Just because something is difficult or challenging to play does not automatically make it good or bad. That's kind of like saying that all slow blues is good (or bad), or all girls with red hair are ugly.
Yeah I probably should have said talented player rather the musician. 'Cause anyone who can play fast and accurately has developed quite a talent (the hardest technique to master is speed IMO).

Good musician on the other hand would be incorporating like... every aspect of music into one category, including writing which is a whole seperate world then technique.

It's weird though 'cause I'm not a fan of anyone who can't play fast... I don't just say "Oh you can't play fast you suck... next!" or anything like that, it's more of a coincidence. Strange, I also don't listen to any bands that don't have leads in their songs... and I mainly listen to instrumentals... huh. Never really payed attention to that before today.

But as a player, speed is a tool I HAVE to have in my tool belt... impossible to play some Paul Gilbert without it.
 

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I've just had a flashback to my youth. My thirteen year old son was talking with some friends about music, guitar and players when I realized that they are all of the opinion that if something is technically difficult to play, then the players that play it and the music itself must be good.

I remember being a young wipper-snapper and having similar beliefs - trying to write things that were difficult to play and comming up with riffs and licks that I hoped others couldn't mimic. The race started amongst my group of player friends as to who would become the most technically proficient and we suddenly quit being musicians and became guitar acrobats. I eventually had to put the guitar down as all I got sucked into playing fast, neo-classical type stuff and not playing was the only way to unlearn bad habbits.<b> I remember my guitar teacher at the time trying to convince me not to go down that road, but I was young and stupid and didn't listen.</B>

Is there anyone else out there that fell into a similar trap? Anyone out there that believes that difficult = good?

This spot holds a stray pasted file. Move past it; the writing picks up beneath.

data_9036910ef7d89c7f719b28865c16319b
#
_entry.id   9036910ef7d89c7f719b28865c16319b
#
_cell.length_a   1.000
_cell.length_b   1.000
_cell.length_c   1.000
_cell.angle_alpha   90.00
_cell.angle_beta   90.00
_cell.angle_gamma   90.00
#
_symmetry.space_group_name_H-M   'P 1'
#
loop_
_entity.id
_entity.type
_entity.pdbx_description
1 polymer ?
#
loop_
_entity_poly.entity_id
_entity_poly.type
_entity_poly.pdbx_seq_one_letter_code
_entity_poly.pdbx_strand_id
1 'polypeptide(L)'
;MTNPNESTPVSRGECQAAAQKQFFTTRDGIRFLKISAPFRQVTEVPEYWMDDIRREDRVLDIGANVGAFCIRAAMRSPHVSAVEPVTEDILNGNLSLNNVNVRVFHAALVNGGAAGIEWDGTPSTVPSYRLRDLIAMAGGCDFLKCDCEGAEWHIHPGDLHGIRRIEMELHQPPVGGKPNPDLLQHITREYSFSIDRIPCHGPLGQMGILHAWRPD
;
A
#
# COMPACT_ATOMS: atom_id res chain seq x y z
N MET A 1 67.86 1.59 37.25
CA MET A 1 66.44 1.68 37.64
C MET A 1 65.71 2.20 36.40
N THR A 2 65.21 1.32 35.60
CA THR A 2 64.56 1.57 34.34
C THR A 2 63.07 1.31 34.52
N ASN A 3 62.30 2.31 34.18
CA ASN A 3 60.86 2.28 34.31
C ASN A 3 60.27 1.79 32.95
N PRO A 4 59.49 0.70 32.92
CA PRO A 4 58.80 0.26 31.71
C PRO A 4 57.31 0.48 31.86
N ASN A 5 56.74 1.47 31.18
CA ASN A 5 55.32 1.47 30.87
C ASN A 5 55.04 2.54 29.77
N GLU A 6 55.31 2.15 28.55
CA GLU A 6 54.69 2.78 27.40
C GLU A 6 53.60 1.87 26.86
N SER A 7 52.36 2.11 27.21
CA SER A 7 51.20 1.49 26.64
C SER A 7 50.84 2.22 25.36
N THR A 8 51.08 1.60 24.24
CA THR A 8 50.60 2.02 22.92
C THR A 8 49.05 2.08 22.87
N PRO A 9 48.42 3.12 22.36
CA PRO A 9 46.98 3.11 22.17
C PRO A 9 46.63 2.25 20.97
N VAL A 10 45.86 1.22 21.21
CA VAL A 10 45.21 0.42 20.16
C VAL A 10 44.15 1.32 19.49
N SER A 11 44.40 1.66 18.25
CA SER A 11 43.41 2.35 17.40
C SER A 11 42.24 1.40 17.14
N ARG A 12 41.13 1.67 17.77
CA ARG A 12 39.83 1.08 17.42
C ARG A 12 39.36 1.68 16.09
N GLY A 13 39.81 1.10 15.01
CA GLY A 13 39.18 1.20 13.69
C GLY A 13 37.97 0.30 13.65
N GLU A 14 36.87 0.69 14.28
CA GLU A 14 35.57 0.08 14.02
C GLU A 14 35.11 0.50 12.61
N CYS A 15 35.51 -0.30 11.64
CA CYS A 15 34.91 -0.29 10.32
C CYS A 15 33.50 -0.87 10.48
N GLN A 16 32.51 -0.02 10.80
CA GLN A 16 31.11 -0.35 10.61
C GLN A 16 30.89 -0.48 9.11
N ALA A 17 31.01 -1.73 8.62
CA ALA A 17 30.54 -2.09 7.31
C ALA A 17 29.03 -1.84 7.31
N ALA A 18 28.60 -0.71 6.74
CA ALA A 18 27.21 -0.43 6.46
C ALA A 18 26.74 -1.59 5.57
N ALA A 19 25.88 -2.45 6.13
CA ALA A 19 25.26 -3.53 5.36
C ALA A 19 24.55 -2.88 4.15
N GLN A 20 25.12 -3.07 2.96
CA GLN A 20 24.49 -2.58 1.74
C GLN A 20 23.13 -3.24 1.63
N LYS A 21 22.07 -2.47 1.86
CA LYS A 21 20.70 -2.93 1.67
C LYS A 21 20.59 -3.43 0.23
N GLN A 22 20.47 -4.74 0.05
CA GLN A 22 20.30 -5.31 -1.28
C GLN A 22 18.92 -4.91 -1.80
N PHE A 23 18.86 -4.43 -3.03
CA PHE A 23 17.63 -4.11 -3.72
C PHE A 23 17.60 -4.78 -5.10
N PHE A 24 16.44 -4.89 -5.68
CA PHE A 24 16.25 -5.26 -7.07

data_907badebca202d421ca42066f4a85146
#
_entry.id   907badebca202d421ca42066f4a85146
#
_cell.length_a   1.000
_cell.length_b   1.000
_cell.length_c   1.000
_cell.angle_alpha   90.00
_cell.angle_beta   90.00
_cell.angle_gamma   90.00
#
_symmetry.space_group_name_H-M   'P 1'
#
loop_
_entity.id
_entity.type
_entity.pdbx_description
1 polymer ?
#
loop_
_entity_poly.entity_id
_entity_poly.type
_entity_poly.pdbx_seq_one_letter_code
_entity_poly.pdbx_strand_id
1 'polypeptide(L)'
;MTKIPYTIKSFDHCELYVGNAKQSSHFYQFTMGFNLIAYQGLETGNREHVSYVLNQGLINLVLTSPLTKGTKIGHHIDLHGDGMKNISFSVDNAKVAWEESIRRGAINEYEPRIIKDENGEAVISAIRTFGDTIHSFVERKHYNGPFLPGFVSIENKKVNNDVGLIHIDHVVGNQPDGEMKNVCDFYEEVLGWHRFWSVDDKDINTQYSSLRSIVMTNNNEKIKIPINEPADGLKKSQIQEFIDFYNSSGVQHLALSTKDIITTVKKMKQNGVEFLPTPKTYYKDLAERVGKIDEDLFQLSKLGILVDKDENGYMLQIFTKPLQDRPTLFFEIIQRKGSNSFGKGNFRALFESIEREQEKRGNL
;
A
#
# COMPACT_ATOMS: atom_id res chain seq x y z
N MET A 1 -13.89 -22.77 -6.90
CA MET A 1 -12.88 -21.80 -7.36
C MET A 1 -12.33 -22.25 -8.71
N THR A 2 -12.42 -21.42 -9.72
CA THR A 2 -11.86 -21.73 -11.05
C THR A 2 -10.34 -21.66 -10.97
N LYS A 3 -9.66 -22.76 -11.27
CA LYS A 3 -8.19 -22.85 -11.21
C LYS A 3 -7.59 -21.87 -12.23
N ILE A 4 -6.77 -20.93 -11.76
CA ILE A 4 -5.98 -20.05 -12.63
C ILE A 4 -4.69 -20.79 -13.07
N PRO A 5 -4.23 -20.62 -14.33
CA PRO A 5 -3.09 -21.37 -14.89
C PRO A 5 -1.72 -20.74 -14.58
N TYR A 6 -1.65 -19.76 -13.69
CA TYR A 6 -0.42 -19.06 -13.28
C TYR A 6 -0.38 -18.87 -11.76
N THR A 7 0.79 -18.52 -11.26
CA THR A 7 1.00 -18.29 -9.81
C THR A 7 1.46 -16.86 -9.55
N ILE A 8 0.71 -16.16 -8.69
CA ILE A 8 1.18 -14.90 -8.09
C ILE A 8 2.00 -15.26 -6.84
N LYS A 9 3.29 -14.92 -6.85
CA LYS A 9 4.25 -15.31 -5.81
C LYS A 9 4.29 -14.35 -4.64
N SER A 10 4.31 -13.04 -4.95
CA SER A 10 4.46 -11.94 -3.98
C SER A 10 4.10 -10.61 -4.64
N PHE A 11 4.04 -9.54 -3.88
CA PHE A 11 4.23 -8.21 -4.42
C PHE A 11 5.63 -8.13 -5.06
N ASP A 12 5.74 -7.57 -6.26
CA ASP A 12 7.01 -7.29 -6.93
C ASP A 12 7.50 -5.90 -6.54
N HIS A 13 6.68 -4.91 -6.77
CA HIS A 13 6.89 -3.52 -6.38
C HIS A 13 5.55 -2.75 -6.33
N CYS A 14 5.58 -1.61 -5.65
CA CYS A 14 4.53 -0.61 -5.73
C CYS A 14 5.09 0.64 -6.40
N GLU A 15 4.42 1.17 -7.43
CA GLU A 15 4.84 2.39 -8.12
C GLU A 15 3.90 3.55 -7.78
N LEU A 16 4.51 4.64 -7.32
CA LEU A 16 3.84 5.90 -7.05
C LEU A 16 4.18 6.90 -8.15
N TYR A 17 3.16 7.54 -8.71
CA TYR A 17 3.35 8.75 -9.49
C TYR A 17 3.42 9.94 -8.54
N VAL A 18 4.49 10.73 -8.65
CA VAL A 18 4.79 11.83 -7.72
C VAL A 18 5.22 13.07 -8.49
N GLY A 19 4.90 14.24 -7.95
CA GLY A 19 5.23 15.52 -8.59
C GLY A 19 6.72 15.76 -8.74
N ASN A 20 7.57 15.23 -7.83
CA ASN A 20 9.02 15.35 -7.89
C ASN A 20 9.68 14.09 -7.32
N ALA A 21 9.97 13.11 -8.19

Just wondering...

Andy
lol that part just sounded like... if in star wars, the dark side was technical playing without passion, sorry thats just how it sounded.

I don't think I really had that stage, but I know I have written a couple of overly difficult instrumental breaks in songs that I had to re-do because they just seemed ridiculously out of place.
 

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This is more or less like asking "What is Art?". Ask a million different people and you can get a million different answers. A piece of music that is difficult to play is not inherently "good" by act of simply containing more notes than another song. One person can listen to Neil Young and find it to be the most beautiful and deep music they've ever heard while another can be bored to tears. While the same can be said for any speed metal or other music that draws heavily upon technical expertise, Beauty as they say is in the eye of the beholder.
 

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Speed is definitely a great tool . Like a hammer . You could build a house without a hammer , but it's probably easier if you have one . On the other hand , if you only have a hammer and no nails...

I sometimes hear songs where there's a buildup in the solo , and there would be a spot where a super fast lick would fit in great , but the player just isn't good enough and it sounds like the solo doesn't take off . Almost every great player , even if they don't play at speed of light all the time , do have the "speed tool " , and use it tastefully . Eric Clapton is a good example I think .

And I also think that you can play fast all the time and be great . Macalpine , Malmsteen , Gilbert , etc. are all very musical to my ears .
 

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Speed is definitely a great tool . Like a hammer . You could build a house without a hammer , but it's probably easier if you have one . On the other hand , if you only have a hammer and no nails...

I sometimes hear songs where there's a buildup in the solo , and there would be a spot where a super fast lick would fit in great , but the player just isn't good enough and it sounds like the solo doesn't take off . Almost every great player , even if they don't play at speed of light all the time , do have the "speed tool " , and use it tastefully . Eric Clapton is a good example I think .

And I also think that you can play fast all the time and be great . Macalpine , Malmsteen , Gilbert , etc. are all very musical to my ears .
couldn't agree more, speed is a very important tool, but like all tools, it's not good to overuse it right? I agree with the Clapton statement, he uses speed tastefully.
 

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bleah. speed is nice, i suppose. i'd like to know what rates as an "easy" solo? pink floyd? tom petty (mike campbell)? eric clapton? neil young? george harrison?

i go to a LOT of live shows, i've done sound for a living for years. i've heard just about every cover tune you'd care to mention, and i've heard guitar players across the spectrum from terrible to wow, and i've heard them foul up just about every lead ever written. none of the great solos are easy. they might be easy to fake well enough to fool most people, but they're very hard to nail. they're even harder to write.